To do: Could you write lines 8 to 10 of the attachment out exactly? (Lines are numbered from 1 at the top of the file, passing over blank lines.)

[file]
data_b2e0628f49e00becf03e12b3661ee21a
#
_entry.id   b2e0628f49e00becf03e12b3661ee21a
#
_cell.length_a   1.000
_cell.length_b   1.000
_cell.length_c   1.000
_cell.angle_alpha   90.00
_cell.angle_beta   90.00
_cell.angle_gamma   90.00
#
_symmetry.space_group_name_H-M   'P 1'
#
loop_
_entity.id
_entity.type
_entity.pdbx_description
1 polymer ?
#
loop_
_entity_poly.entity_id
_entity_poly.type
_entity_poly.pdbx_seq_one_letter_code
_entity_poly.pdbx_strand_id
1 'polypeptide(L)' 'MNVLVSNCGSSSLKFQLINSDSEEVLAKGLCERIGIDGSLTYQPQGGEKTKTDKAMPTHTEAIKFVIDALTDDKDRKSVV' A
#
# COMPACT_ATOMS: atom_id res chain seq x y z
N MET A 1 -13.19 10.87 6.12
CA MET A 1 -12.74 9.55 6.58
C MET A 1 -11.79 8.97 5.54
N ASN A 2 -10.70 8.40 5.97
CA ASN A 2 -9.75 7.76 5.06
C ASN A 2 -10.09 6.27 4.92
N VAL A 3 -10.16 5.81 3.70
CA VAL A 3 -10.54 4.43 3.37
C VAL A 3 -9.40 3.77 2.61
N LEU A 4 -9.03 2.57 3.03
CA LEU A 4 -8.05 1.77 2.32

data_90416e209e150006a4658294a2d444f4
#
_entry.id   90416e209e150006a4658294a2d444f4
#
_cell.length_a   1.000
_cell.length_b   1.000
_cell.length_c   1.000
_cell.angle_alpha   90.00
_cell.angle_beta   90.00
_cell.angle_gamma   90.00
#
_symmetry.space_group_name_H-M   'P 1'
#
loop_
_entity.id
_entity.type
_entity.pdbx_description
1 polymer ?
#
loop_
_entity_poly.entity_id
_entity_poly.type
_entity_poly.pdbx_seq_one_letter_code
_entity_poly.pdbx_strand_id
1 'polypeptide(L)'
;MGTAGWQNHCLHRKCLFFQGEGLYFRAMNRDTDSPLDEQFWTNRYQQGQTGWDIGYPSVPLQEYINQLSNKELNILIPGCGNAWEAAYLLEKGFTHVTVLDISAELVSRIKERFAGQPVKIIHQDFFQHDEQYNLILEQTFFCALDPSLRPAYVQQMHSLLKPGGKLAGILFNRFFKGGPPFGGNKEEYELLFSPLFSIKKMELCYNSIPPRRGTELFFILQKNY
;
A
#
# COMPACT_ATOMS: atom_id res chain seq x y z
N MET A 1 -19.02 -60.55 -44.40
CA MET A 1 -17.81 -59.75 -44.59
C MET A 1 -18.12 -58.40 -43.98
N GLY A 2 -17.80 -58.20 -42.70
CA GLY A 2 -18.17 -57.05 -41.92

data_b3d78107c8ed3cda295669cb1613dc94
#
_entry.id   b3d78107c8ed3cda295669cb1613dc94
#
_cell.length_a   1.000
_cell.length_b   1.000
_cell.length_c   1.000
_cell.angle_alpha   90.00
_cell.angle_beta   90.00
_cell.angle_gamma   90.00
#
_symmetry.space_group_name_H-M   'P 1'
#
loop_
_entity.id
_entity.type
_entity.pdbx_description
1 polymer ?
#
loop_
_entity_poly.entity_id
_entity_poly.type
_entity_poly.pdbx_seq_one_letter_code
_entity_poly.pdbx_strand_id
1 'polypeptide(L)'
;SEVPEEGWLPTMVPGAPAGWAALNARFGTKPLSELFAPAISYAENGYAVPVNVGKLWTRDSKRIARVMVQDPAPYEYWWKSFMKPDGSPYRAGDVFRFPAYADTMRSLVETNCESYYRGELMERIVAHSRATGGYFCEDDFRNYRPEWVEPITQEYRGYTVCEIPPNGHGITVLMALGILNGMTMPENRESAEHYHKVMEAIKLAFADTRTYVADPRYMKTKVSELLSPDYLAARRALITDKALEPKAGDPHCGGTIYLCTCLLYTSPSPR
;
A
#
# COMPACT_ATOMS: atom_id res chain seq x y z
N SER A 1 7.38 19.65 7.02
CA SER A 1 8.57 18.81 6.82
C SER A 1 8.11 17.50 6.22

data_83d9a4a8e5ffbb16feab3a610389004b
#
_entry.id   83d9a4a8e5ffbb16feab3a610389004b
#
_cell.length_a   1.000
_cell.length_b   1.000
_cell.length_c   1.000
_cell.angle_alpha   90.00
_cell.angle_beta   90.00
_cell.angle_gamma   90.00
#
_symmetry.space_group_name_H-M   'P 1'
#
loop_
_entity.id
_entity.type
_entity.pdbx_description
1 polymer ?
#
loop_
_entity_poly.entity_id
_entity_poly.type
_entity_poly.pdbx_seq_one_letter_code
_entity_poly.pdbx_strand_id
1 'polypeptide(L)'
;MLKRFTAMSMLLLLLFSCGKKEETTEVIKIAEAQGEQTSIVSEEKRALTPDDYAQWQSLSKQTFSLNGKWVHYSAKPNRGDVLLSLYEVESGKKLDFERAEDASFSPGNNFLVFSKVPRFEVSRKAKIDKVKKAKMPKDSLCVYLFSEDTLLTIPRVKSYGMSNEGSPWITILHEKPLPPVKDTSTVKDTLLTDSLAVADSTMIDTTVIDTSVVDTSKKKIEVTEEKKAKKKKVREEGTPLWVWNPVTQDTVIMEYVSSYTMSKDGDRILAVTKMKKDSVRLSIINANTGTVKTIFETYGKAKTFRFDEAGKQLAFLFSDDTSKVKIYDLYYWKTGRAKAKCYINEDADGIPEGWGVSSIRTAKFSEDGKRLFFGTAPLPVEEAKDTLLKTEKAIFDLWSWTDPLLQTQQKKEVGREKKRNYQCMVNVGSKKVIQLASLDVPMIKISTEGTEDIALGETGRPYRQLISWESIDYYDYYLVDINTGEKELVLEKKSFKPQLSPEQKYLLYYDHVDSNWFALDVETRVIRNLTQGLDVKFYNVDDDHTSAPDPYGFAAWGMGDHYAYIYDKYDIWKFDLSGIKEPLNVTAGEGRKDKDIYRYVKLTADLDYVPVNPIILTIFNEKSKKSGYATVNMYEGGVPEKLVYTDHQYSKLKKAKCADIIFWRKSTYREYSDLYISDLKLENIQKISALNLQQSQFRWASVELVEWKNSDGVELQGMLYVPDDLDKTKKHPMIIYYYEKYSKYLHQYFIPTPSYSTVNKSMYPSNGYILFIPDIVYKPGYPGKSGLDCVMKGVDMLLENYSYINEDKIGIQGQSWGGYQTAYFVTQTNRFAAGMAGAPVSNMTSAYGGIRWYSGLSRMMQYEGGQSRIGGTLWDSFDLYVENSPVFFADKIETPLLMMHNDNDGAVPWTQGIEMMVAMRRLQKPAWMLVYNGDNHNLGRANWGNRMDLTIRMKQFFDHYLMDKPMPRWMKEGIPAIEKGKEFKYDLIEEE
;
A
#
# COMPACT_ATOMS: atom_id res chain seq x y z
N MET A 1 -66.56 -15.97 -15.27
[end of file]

_cell.angle_alpha   90.00
_cell.angle_beta   90.00
_cell.angle_gamma   90.00